Typically three achaetous segments with paired tentacular cirri, the dorsal ones of the third segment being the longest (ca. 205 μm); ventral cirri of this segment have a length of 60 μm only (Fig. 2a). The following chaetigerous segments almost identical, except for the first one, which lacks notopodial chaetae, and the two or three most posterior ones, which are more or less incomplete and gradually decrease in width (Fig. 2b). Filiform dorsal notopodial cirri, with bulbous base; length in the middle of the body about 240 μm, that is, longer than the body width and extending beyond the neuropodial lobe (Fig. 1c).
Notopodium with three tiny simple chaetae, which may slightly project from its base: one pectinate chaeta with parallel teeth (their number could not be determined with certainty) (Fig. 1d) and two straight ones, both tapering, but one distinctly longer and slightly wider than the other one (Fig. 1e). It is difficult to decide which one may be a notopodial acicula. Neuropodial chaetal bundle arranged above and below the thin straight acicula consisting of 4–5 compound falcigers and two or three simple chaetae. Blades of varying lengths: up to 22 μm in the dorsal supraacicular ones (Fig. 1h), distally slightly serrated; bifid tip difficult to detect. Shortest blades of subacicular compounds (Fig. 1j) about half as long as the long superior ones, subdistally finely serrated and distinctly bifid. One superiormost (=dorsal) simple chaeta (Fig. 1f), almost straight, subdistally serrated and probably tapering. One (rarely two) inferiormost (=ventral) simple chaeta, distally slightly bent, distinctly bifid, subdistally indistinctly serrated (Fig. 1g).
Pygidium short, about 100 μm wide. Two relatively long (400–450 μm) dorsolaterally inserted filiform anal cirri with distinctly swollen base. Anal plate (Figs. 1b, 2b) relatively narrow, not much wider than the pygidial base; posterior margin fimbriate with relatively few (about 15) short papillae.
Most of the specimens with over 20–21 chaetigers revealed details of their hermaphroditic genital organs: between second and third pair of parapodia paired papillae each with a conical bundle of probably intracellular copulatory stylet rods (Fig. 3d) (see Westheide 1979) (length of bundle 92 μm, number of rods not detectable). Maturing oocytes from chaetiger 14 backwards (Fig. 3a–c). In each of the chaetigers 15–21 one pair of spherical receptacles with ciliated duct containing a ball of filiform sperm (Fig. 3a–c).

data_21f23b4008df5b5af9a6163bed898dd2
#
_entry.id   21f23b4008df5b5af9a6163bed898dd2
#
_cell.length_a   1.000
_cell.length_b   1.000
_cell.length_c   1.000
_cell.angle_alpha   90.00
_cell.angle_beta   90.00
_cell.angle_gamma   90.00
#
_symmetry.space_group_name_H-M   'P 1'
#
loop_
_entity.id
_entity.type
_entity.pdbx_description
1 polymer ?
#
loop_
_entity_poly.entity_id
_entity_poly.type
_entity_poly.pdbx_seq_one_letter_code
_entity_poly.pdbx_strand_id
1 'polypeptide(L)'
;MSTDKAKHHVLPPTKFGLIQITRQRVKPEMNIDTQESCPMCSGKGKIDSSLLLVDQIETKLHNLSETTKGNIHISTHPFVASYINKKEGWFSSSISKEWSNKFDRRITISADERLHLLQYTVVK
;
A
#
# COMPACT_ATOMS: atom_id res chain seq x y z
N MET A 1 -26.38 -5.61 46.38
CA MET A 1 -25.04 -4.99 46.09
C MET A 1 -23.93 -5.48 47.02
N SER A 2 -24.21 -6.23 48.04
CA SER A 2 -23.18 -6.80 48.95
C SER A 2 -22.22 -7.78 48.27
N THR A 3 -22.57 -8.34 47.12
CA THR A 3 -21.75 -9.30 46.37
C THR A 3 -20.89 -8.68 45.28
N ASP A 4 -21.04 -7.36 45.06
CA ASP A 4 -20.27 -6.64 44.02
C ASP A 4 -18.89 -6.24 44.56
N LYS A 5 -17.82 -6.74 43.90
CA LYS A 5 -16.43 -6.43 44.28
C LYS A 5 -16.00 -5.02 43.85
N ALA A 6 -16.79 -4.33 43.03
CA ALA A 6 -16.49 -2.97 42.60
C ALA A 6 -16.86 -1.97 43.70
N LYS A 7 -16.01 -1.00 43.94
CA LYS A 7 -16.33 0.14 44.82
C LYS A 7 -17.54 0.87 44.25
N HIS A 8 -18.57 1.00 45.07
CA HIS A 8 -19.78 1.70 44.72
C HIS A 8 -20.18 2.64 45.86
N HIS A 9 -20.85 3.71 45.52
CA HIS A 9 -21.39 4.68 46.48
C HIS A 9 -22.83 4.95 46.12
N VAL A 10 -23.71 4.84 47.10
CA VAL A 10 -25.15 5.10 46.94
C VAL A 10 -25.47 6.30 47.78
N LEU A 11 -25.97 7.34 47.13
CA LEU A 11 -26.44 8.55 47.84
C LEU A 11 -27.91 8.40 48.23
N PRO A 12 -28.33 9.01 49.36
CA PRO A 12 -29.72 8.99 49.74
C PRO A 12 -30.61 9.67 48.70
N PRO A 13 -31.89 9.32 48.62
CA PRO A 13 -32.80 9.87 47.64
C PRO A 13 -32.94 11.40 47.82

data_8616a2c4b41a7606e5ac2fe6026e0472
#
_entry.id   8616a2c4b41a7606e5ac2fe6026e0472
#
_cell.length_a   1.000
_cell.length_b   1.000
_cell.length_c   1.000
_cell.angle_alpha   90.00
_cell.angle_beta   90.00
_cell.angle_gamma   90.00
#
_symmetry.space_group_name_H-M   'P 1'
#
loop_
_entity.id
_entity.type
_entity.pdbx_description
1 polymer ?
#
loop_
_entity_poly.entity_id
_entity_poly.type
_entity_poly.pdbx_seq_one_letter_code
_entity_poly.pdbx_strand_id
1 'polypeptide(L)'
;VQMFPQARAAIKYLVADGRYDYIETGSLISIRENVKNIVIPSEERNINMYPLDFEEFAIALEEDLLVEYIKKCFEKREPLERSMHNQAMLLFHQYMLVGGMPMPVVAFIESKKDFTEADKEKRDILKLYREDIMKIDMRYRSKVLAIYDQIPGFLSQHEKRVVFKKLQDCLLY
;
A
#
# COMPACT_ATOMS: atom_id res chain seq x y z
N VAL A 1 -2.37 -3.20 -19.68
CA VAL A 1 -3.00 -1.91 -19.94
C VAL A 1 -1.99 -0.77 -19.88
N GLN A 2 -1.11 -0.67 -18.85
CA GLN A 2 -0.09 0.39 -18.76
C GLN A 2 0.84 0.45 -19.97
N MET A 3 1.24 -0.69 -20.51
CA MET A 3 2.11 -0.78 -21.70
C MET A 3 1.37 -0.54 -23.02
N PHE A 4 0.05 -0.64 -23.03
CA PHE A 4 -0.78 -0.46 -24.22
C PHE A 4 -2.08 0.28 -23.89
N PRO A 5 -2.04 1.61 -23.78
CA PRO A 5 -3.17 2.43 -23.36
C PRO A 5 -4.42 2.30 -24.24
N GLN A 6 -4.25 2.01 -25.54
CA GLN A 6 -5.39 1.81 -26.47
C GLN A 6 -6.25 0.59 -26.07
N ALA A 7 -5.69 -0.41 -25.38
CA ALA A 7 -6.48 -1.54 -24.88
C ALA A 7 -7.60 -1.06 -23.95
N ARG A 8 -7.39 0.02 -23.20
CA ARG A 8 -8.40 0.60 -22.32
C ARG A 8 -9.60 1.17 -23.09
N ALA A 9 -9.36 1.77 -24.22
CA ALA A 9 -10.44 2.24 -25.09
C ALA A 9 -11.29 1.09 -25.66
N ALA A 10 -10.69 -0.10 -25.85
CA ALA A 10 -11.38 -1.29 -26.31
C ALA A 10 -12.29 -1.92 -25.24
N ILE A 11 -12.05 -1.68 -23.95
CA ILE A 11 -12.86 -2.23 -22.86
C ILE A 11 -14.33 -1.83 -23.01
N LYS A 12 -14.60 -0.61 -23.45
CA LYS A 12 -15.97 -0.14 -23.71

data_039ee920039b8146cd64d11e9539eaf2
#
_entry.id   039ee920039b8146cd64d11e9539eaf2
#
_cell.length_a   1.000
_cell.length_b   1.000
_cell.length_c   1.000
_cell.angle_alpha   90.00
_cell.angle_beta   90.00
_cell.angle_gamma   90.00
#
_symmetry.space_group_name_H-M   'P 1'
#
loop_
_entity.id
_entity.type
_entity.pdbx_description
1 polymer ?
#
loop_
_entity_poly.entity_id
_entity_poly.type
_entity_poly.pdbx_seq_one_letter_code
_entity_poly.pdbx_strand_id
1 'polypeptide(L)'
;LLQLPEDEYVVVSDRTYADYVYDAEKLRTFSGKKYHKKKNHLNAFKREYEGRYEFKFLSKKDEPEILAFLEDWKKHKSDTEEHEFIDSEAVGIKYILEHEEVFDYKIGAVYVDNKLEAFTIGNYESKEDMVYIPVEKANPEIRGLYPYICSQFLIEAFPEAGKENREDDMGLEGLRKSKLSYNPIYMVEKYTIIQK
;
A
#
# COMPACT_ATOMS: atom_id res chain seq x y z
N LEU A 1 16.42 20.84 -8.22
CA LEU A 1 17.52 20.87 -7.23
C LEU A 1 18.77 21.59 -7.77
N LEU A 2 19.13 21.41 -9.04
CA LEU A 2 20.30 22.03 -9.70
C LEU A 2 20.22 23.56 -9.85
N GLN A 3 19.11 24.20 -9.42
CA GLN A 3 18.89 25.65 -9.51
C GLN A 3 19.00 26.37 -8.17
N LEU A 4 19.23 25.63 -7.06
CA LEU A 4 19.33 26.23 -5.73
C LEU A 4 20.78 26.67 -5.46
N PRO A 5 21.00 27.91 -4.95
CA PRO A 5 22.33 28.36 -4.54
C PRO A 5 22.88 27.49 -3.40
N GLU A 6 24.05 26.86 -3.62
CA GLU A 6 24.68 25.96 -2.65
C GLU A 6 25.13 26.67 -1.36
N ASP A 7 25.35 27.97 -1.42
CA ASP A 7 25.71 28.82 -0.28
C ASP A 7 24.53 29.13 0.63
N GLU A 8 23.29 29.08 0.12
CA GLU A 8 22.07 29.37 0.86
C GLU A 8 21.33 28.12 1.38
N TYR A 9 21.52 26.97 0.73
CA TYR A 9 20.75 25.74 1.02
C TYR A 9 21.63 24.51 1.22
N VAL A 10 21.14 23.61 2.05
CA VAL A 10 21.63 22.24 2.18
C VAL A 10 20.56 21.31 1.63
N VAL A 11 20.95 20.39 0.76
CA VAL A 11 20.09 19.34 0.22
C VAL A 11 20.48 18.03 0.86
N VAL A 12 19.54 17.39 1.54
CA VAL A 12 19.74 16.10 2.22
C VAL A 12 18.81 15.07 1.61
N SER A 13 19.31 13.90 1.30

Microphthalmus mahensis n.sp. shares great similarities with M. similis of Bobretzky, 1870. Besides its minor body size, the new species differs in possessing three notopodial chatae (Table 1).
Webster and Benedict (1887) described Podarkeaberrans from the US east coast. Their type material obviously consisted of specimens varying in size and belonging to separate species (Westheide 1967; Riser 2000). Southern (1914) transferred this species to the genus Microphthalmus, when classifying specimens from Ireland as Microphthalmusaberrans. Riser (2000) reinvestigated the entire type material from the US east coast and distributed it into three species, two of which were new to science: M. aggregatus (see above) and M. pettiboneae (formerly M. aberrans). For the third one (a species with fimbriate anal plate!), he left the name “aberrans”. This “resolution” causes a certain taxonomic confusion, since Riser’s new M. aberrans is completely different from the old one. Identity of the European M. aberrans sensu Westheide (1967) with M. pettiboneae (Riser 2000) has still to be proven by molecular methods; morphological identity of European specimens from the North Sea coast with specimens from New England recorded by Pettibone (1963) was already doubted (Westheide 1967, p. 126).
Hartman (1939) described Hesionellamccullochae from southern California. Rouse and Pleijel (2001) seem to have information that it is a Microphthalmus species. Hesionellapacifica Friedrich, 1956 [= Fridericiella pacifica (Friedrich) n.nom. by Hartmann-Schröder (1959, p. 74), see also Laubier (1967)], however, belongs without doubt to Microphthalmus as the figures in the description clearly demonstrate (Friedrich 1956). It is therefore included in this list of species, but not into the key because of the insufficient details in figures and text of the original description.
Microphthalmus listensis Westheide, 1967, M. carolinensis Westheide and Rieger, 1987 and M. nahantensis Westheide and Rieger, 1987 form a complex of cryptic transatlantic species. Their external morphology, chaetae, copulatory organs and other features are highly identical, yet it is clearly possible to separate the three species morphologically (Westheide and Rieger 1987). Molecular methods congruently separated the species and demonstrated the two American forms (M. carolinensis and M. nahantensis) to be more closely related to each other than to the European M. listensis (Westheide and Schmidt 2003).